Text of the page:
The Alchemist of Feelings

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By Alicia Sullivan

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It is one thing to perform a Fringe show alone but another to perform a show where you lay your vulnerabilities and feelings bare in a room full of strangers which Frankly does in her cabaret show The Alchemist of Feelings. The show feels like an open diary of Frankly’s emotions, mental illness, memories and grief. Frankly has this inner confidence of her work and acceptance of her feelings that she masterfully connects with every member of the audience. It felt like I was the only person in the room- transported by magic into Frankly’s mind- her voice washing over me like a wave, transfixed by every new line of song, whether comedic or emotive.

Frankly is honest about her battles with mental illness and we are quickly introduced to the fact that she sees a therapist-using offbeat humour to normalise the conversation around mental illness and seeing a therapist. Frankly is candid about The Alchemist of Feeling being put together at the last minute due her mental illnesses (Frankly mentions three) But you would never be able to tell as this show though raw with emotion was well polished besides the microphone stand not playing nice which Frankly took in her stride with her quick-wit. It was refreshing to focus on other aspects of living with a mental illness and the challenges that it can bring rather than the normal tropes. It humanized Frankly and made her relatable.

Relationships in Frankly’s life have shaped her and influenced her outlook on life and love.  Frankly shared cherished memories of her stoic grandmother who had passed away and the grief of losing the person who always believed in you even when they don’t understand what you do. Through song, Frankly showcased her storytelling prowess teleporting you to her grandma’s house, leaving you feeling you had lost someone close to you. It was such a beautiful song that her grandma would have been proud.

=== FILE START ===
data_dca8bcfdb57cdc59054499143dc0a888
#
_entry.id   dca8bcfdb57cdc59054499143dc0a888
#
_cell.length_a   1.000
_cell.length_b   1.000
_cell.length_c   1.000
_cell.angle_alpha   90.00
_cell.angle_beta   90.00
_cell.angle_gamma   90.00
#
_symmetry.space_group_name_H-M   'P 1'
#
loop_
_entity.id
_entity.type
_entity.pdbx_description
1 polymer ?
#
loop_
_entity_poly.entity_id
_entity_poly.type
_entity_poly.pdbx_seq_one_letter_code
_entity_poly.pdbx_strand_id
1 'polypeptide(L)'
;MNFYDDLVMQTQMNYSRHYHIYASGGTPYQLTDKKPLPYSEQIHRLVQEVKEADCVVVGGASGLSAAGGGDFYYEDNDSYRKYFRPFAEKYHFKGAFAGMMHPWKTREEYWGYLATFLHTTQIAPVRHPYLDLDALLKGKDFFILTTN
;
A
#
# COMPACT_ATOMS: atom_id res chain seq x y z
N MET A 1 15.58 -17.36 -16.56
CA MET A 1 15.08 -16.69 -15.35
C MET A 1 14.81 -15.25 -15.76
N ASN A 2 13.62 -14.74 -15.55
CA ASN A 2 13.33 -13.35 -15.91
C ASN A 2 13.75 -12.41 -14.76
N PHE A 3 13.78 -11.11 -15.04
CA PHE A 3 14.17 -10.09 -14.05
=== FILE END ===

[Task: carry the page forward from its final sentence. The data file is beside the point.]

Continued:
The show does touch on politics and feminism- warning these topics do lead to a conversation about rape culture that may trigger some people. It was during this point of the show that Frankly was her most passionate-her powerful and hypnotic voice piercing through ensuring you felt every emotion in those words. It was a performance that will resonate with many who have experienced rape culture and want change.

Frankly’s set was modest, just her, a haphazard microphone, electric keyboard and black shade cloths, upstairs at The Producers Hotel. The Alchemist of Feelings thrived in an intimate setting, it allowed Frankly to interact with the audience and felt like we were no longer strangers by the end of the show. There is something cathartic about singing along with the artist about the normalcy of our feelings. Frankly is unapologetic about being ‘’sensitive” and living with a mental illness.

The Alchemist of Feelings is a mixture of comedy, poignant and authentic moments. Frankly deserves her feelings to be witnessed by a room full of people. 4 stars.

 

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